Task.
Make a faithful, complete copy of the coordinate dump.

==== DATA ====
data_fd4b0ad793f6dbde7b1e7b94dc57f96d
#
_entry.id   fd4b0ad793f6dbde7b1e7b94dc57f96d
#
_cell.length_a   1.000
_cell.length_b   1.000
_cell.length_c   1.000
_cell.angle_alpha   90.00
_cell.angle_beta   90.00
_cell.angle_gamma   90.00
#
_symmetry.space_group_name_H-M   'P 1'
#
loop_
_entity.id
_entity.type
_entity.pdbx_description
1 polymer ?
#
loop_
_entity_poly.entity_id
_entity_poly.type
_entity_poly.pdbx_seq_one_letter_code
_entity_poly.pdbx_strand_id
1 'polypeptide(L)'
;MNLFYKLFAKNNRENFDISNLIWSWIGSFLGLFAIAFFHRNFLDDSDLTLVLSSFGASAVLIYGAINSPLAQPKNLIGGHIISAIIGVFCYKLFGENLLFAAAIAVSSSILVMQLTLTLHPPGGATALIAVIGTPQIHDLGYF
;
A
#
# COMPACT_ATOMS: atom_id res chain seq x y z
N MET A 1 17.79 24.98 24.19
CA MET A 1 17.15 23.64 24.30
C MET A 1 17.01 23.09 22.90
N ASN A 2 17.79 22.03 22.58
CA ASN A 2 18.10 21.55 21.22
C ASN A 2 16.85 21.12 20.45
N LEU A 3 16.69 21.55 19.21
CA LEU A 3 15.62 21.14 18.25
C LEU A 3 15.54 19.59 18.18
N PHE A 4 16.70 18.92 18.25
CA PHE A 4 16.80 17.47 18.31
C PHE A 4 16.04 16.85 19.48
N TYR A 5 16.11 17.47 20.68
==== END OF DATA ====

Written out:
data_fd4b0ad793f6dbde7b1e7b94dc57f96d
#
_entry.id   fd4b0ad793f6dbde7b1e7b94dc57f96d
#
_cell.length_a   1.000
_cell.length_b   1.000
_cell.length_c   1.000
_cell.angle_alpha   90.00
_cell.angle_beta   90.00
_cell.angle_gamma   90.00
#
_symmetry.space_group_name_H-M   'P 1'
#
loop_
_entity.id
_entity.type
_entity.pdbx_description
1 polymer ?
#
loop_
_entity_poly.entity_id
_entity_poly.type
_entity_poly.pdbx_seq_one_letter_code
_entity_poly.pdbx_strand_id
1 'polypeptide(L)'
;MNLFYKLFAKNNRENFDISNLIWSWIGSFLGLFAIAFFHRNFLDDSDLTLVLSSFGASAVLIYGAINSPLAQPKNLIGGHIISAIIGVFCYKLFGENLLFAAAIAVSSSILVMQLTLTLHPPGGATALIAVIGTPQIHDLGYF
;
A
#
# COMPACT_ATOMS: atom_id res chain seq x y z
N MET A 1 17.79 24.98 24.19
CA MET A 1 17.15 23.64 24.30
C MET A 1 17.01 23.09 22.90
N ASN A 2 17.79 22.03 22.58
CA ASN A 2 18.10 21.55 21.22
C ASN A 2 16.85 21.12 20.45
N LEU A 3 16.69 21.55 19.21
CA LEU A 3 15.62 21.14 18.25
C LEU A 3 15.54 19.59 18.18
N PHE A 4 16.70 18.92 18.25
CA PHE A 4 16.80 17.47 18.31
C PHE A 4 16.04 16.85 19.48
N TYR A 5 16.11 17.47 20.68